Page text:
A limo pulled up to Dixwell’s Stetson branch library, waiting to whisk Diane Brown and her entourage to a rendezvous in the Big Apple.
Driver Medhi waited patiently for Brown, her sister Sally Brown, niece and aspiring librarian Whitney, library assistant Rhonda Taylor and Dawn LaValle, Connecticut State Library director of development.
Brown, who manages the Dixwell Plaza-based library branch that serves as the heartbeat and refuge of the Dixwell neighborhood, wasn’t going to the city for a night on the town.
She was headed to join nine other librarians from around the country who have demonstrated the same kind of grit, compassion and fortitude in the communities they serve as she has done for nearly a decade as a librarian in hers. Now they were getting national recognition.
Brown was selected as one of 10 winners of this year’s “I Love My Librarian Award.” Sponsored by the Carnegie Corporation of New York, the New York Public Library, The New York Times and the American Library Association, the award recognizes exceptional librarians. This year’s 10 winners were selected from more than 1,300 nominees. They joined only 70 other librarians, out of the more than 160,000 librarians in the country, who have received such recognition.
During the ride down, Brown and Taylor swapped stories from Stetson that might curl back your hair.
There were the kids who got so high that the only place they could think to go to come down was the library. Now, those former kids, turned adults, bring their children to the library.
“One was reading the book upside down,” Taylor remembered with a laugh.
And that one time Brown asked a colleague to leave the library because she felt that he had been disrespectful of a man from the neighborhood, a devoted regular who has mental health problems. “This is his library, not yours,” she recalled saying to colleague.
Taylor also pointed out that Brown doesn’t go for people disrespecting library employees.
A woman once wanting to obtain a library card flung her ID at Taylor. Brown had overheard the exchange that proceeded the flinging of that card, and was already making her way from her office to the front as Taylor headed in her direction.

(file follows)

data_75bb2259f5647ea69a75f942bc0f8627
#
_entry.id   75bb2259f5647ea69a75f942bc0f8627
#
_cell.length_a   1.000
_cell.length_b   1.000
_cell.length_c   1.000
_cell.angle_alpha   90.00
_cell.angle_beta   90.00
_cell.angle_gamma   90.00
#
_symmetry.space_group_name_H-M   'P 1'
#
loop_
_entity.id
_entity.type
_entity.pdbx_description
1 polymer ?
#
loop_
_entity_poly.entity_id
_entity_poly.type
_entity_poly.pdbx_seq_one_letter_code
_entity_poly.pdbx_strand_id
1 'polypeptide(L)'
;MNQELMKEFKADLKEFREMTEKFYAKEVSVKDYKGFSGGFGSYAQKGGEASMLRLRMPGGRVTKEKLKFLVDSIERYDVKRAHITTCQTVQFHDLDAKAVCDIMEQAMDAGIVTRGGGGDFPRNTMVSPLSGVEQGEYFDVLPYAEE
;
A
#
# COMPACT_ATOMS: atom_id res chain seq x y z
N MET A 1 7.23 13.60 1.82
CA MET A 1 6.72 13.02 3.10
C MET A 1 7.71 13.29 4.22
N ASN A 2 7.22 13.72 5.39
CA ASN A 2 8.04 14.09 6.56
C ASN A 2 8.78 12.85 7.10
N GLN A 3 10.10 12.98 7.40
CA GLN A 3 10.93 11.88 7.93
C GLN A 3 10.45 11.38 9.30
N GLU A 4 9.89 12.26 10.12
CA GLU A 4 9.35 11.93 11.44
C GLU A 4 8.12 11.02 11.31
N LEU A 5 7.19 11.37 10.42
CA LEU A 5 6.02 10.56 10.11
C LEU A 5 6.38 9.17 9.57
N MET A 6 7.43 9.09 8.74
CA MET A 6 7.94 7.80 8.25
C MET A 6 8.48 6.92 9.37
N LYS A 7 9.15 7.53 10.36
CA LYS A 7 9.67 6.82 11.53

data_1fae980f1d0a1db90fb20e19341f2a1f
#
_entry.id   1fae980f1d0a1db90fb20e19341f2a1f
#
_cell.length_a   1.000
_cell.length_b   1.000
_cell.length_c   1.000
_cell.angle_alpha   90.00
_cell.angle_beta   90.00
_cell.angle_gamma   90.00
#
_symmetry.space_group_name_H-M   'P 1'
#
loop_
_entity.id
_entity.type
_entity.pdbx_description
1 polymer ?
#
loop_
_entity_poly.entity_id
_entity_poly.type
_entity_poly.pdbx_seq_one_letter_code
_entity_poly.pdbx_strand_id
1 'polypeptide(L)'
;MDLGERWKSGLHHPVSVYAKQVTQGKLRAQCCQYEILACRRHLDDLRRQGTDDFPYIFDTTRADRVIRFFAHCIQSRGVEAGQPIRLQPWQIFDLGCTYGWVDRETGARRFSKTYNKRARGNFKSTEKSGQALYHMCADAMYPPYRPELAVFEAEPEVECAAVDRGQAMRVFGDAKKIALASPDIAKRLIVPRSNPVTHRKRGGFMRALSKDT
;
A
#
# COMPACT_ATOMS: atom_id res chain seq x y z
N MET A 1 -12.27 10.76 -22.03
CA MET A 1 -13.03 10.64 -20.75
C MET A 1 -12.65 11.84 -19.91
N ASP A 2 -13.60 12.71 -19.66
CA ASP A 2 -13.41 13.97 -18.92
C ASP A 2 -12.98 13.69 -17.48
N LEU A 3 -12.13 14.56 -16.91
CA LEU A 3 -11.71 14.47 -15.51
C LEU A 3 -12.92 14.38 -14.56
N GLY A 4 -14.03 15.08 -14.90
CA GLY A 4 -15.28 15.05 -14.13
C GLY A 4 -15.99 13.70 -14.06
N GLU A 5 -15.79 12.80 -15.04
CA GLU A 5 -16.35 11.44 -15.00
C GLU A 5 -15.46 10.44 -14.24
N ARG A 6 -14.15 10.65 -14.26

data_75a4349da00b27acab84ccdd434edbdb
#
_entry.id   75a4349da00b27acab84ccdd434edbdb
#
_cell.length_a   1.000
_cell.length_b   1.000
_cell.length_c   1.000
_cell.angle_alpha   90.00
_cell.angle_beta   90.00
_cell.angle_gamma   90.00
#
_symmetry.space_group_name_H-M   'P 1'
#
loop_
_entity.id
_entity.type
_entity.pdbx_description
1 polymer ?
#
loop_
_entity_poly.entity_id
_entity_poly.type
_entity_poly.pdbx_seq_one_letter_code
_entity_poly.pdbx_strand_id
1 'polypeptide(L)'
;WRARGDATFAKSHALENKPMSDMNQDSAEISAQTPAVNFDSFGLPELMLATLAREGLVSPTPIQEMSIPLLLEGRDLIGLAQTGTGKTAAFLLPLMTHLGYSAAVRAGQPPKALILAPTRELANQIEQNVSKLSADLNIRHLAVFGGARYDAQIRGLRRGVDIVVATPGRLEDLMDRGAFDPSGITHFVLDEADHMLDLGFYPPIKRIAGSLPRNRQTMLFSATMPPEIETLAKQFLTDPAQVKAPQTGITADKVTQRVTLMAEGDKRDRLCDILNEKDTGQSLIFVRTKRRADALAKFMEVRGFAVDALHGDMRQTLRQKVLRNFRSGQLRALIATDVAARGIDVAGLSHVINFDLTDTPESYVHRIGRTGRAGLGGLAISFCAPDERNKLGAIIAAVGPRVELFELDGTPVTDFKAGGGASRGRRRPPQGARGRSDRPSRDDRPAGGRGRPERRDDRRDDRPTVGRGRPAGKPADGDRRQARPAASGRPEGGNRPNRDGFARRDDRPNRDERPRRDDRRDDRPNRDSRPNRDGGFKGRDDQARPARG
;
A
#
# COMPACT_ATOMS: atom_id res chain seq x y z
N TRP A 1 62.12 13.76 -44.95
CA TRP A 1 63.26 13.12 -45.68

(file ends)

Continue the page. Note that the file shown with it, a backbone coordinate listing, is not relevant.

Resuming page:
Brown picked up the card, handed it back to the woman and calmly told her, “There won’t be any transactions today.” The woman was in disbelief and started to get upset. As Brown escorted the woman out of the library, she asked her why she had behaved so badly inside.
“She started to cry,” Brown recalled. “Her cable had been turned off, and she needed the library card to borrow DVDs.”
Brown relented after the woman agreed to apologize to Taylor.
“I tell people all the time,” said La Valle, who nominated Brown for the award, “libraries are about more than books.” (Click here to read about or listen to a interview Brown did on WNHH about growing up attending the Newhallville branch library, then overseeing a renaissance of the Dixwell branch as an adult.)
Medhi braved the early afternoon traffic of Manhattan and deposited Brown and crew promptly at the corner of Madison Avenue and East 49th Street. Their destination was the headquarters of the Carnegie Corporation of New York.
Fellow award recipients Doug Campbell, library learning services librarian for the Willis Library at the University of North Texas, and Dona Helmer, librarian for College Gate Elementary School in Anchorage, Alaska. were there waiting for marching orders from the organizers of the event.
When asked if she would like her “special envelope,” which contained a check for $5,000, Brown continued the precedent that Campbell and Helmer had set by saying, “Oh, I’ll take it now.”
The event organizers put them through their paces, where they would sit, how they would accept their awards. They also did short recorded interviews. Brown got hit with her first unexpected question: What are you reading? She answered honestly: nothing. “I’m too busy to read,” she said.
She bonded with her fellow awardees. One faced down protesters and went to court to prevent the censorship of books aimed at LGBTQ youth in Texas. Another from Mississippi overcame being labeled as a slow learner and forced into special education classes to become a librarian.
When it was show time, Brown, who had by far the biggest cheering section, teared up as she dedicated her award to her mentor, the late city Librarian James C. Welbourne. She told her fellow librarians that Welbourne had made it his mission to train black librarians. She was the last one he trained.
“He taught me that being a librarian is not just about books,” she said. “It’s really about engaging people, meeting them where they’re at and enriching their lives.”
Hit play to watch Brown’s acceptance speech.